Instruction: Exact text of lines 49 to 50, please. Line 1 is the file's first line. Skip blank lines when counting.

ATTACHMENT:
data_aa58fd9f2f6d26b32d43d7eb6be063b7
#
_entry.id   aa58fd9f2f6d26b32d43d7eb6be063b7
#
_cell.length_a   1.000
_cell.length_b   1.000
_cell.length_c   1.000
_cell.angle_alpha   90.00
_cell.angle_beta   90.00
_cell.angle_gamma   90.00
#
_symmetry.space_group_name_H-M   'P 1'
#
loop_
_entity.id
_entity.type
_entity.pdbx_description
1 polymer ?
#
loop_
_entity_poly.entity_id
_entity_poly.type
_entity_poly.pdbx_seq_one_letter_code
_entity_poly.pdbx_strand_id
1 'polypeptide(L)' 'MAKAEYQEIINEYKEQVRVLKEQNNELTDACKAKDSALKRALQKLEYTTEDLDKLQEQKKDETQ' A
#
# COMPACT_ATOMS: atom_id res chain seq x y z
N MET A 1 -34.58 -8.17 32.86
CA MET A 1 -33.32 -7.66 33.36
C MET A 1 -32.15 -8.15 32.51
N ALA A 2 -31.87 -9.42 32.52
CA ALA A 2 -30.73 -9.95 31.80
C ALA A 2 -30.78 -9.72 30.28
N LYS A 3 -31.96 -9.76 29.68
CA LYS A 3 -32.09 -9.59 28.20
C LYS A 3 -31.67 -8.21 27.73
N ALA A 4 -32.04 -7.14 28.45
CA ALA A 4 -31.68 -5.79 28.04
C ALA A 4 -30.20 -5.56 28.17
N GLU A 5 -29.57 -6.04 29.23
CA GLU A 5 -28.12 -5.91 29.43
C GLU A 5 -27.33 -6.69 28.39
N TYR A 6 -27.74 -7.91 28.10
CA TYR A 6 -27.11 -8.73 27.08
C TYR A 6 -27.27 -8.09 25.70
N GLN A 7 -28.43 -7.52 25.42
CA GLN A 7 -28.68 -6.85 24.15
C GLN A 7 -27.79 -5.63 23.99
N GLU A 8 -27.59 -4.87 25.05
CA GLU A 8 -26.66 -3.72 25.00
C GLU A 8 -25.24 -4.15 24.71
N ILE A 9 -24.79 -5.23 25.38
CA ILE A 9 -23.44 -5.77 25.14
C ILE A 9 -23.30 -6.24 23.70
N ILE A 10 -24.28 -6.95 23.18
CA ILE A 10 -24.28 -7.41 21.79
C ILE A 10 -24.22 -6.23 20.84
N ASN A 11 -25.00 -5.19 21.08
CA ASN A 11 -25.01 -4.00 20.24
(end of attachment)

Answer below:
N GLU A 8 -27.59 -4.87 25.05
CA GLU A 8 -26.66 -3.72 25.00